Eighth-grade Pardes Jewish Day School student Jacob Maskin earned second place with his original creative art in the Phoenix Holocaust Association’s Creative Arts Contest. Students in 7th-12th grade were encouraged to submit original creative work to highlight their personal experiences with a Holocaust survivor or their participation in last year’s Holocaust by Bullets exhibit. Contest categories included writing, visual arts and performance arts.
Jacob’s visually arresting art comes from the heart. In his own words:
My name is Jacob Maskin. I am 13 years old and was born and raised in Arizona. I had my Bar Mitzvah this past year at Congregation Beth Tefillah with Rabbi Pinchas Allouche. I was inspired two years ago to start learning more about the Holocaust during a trip to Israel. There I visited the Holocaust Museum Yad Vashem in Jerusalem. My family lost many members who perished in the concentration camps of the Holocaust. My grandparents share stories every Jewish Holiday that I find very emotional and impactful. This past summer I started working on charcoal series that I called the Holocaust Series and I found out about this special opportunity through the Phoenix Holocaust Association where I can enter into an Arts Competition to commemorate the Holocaust. I felt this was “bershert” for me to create an art series that shows aspects of the Holocaust that stick with me when I see images from old photos.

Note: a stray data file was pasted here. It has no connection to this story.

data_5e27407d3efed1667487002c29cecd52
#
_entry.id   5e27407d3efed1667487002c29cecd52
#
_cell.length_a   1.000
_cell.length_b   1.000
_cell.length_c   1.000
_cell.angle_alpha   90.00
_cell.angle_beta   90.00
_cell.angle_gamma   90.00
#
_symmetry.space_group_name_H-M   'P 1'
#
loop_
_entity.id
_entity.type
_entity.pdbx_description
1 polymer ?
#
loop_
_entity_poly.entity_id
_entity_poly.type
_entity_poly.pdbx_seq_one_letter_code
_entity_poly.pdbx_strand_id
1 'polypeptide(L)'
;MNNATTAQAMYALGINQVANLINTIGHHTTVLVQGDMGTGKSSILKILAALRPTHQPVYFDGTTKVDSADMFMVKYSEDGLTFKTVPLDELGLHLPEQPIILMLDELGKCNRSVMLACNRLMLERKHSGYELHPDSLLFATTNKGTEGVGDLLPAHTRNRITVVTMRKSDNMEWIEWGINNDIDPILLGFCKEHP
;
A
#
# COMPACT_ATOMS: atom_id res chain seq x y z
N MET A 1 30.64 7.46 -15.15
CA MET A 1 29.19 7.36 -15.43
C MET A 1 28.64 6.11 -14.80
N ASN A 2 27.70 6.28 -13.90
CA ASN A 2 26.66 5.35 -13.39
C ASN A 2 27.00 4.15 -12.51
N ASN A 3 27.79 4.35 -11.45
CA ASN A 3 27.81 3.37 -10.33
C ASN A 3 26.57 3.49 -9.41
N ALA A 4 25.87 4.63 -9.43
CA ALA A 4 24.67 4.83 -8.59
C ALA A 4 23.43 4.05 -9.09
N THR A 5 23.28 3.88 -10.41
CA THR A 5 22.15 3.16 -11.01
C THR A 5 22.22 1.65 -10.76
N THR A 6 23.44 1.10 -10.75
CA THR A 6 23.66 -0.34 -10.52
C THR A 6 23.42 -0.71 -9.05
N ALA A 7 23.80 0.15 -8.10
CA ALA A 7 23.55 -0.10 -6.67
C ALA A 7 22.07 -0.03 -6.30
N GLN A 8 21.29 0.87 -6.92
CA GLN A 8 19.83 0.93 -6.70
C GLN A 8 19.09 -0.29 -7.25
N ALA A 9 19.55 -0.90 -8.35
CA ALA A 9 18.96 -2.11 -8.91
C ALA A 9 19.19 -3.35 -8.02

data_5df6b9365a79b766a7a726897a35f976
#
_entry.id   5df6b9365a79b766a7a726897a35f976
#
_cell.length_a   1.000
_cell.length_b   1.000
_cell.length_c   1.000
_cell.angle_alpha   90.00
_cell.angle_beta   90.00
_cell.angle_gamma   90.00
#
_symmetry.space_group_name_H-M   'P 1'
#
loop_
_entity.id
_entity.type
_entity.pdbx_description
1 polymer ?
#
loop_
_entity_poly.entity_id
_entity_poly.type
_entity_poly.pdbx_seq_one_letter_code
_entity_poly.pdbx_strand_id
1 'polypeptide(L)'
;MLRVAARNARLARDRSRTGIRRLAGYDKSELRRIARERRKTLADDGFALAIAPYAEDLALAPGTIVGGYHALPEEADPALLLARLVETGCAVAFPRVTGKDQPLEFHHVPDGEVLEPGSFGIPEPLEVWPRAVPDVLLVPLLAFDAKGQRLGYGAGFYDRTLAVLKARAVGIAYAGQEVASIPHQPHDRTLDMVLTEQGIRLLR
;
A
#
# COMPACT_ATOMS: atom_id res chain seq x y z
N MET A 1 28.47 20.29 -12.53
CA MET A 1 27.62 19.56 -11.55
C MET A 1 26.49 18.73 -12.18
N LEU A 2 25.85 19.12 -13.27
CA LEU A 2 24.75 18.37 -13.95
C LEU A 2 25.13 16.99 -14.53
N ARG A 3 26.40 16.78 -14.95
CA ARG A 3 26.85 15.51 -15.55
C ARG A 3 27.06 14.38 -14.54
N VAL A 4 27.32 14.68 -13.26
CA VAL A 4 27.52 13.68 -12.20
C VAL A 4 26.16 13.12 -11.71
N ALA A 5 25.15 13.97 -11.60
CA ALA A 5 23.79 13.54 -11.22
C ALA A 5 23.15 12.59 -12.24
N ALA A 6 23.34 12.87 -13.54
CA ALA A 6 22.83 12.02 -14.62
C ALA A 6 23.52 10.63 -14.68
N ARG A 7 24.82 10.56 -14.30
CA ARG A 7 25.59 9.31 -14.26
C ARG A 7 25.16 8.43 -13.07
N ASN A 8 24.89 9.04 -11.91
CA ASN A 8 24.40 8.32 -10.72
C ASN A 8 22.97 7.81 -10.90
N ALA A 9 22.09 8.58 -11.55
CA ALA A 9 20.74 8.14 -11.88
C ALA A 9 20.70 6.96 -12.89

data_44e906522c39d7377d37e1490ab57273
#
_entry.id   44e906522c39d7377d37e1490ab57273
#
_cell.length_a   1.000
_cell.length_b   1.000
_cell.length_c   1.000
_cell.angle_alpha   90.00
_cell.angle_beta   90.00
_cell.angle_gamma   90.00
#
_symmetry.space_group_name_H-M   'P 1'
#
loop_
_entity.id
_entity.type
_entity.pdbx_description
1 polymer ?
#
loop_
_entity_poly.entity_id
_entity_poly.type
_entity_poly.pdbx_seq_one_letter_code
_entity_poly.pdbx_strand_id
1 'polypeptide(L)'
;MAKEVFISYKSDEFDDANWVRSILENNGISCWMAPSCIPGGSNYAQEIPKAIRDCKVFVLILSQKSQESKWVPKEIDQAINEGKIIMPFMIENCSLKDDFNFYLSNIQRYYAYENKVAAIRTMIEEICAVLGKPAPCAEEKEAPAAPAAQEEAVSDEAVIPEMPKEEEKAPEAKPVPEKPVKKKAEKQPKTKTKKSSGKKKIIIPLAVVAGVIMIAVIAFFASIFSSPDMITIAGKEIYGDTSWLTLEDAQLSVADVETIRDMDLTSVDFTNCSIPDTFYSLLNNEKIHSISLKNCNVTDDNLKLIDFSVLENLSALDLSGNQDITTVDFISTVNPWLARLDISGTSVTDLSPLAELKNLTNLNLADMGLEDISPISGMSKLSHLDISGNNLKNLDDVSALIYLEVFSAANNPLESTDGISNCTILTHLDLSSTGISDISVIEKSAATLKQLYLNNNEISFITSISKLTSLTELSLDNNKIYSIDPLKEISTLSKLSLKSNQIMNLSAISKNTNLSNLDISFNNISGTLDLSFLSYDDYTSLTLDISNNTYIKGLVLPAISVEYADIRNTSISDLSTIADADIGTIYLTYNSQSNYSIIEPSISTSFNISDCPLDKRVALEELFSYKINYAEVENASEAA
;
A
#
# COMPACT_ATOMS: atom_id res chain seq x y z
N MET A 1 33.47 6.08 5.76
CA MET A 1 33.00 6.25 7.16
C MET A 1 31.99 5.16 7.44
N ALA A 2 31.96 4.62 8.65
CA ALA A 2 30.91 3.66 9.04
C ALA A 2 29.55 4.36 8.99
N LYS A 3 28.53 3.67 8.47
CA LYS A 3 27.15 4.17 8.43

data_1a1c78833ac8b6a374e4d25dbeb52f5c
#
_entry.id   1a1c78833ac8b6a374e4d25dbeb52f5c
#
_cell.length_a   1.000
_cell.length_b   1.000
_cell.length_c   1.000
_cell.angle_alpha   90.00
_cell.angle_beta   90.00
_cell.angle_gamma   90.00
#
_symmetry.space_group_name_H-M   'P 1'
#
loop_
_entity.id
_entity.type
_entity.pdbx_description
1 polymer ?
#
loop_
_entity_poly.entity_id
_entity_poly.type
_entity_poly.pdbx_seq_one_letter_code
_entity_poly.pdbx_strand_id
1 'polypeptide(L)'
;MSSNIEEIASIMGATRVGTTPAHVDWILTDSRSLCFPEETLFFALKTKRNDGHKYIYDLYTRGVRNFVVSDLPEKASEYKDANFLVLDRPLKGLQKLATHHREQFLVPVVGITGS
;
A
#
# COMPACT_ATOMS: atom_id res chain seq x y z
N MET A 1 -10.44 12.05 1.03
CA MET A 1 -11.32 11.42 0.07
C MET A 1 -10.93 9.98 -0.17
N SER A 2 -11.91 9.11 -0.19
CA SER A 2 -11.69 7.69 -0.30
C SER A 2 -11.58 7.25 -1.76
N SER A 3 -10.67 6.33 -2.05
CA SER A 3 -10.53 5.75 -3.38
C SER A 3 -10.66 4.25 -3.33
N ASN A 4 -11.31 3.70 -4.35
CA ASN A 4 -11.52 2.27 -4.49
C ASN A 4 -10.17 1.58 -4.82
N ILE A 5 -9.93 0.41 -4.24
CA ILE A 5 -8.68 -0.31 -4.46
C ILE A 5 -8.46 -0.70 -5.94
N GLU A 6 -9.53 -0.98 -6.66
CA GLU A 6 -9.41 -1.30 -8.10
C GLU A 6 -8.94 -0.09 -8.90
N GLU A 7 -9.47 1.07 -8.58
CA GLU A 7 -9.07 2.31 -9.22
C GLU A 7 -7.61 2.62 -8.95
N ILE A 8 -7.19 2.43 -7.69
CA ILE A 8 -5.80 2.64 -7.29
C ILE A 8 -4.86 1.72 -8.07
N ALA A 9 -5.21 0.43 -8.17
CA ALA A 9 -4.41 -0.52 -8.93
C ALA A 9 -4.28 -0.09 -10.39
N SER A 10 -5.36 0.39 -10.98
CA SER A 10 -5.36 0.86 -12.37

The first drawing was done in charcoal and graphite pencils and it is called “The Train”. The image is of a wooden train carrying Jewish families through mountains on the way to a concentration camp. Here I worked on practicing perspective and shading and I tried to make the train appear weathered like old wood. I framed the image in a Jewish Star as the train was going through the heart of the Jewish Star of David.
The second drawing was done in charcoal and graphite pencils and it is called “The Camp”. This is an image of a concentration camp front entrance that I have seen in old photographs before. It is where the train would drop the families off before they go into the camp, separating the families. I tried to show the parts of the image that stood out to me, which was the cold plain building and desolate grounds leading up to the building. I tried to work on perspective here through the train tracks and worked on creating depth through shading the tracks. I made the sky dark behind to show the darkness of the events.
The third drawing was done in charcoal and graphite pencils and it is called “The Graves”. This is an image of a Jewish Cemetery in a dark, secluded forest at nighttime. The graves are unmarked since many Jewish People were forgotten. The fence has barbed wires like the concentration camps and the entry has a metal wire shaped into a Jewish Star. The one large grave in the middle has the term “Jude” which was a required pin that all Jews had to wear on their chest. The actual meaning of the word, Jude, is “Praised” so I thought it was a strong word and symbolic to place on the center grave.
I hope you enjoy my art. I learned a lot about the Holocaust while drawing these images and discussing them with my family. Thank you for giving me the opportunity to share my art with you and to recognize the Holocaust in my own way.”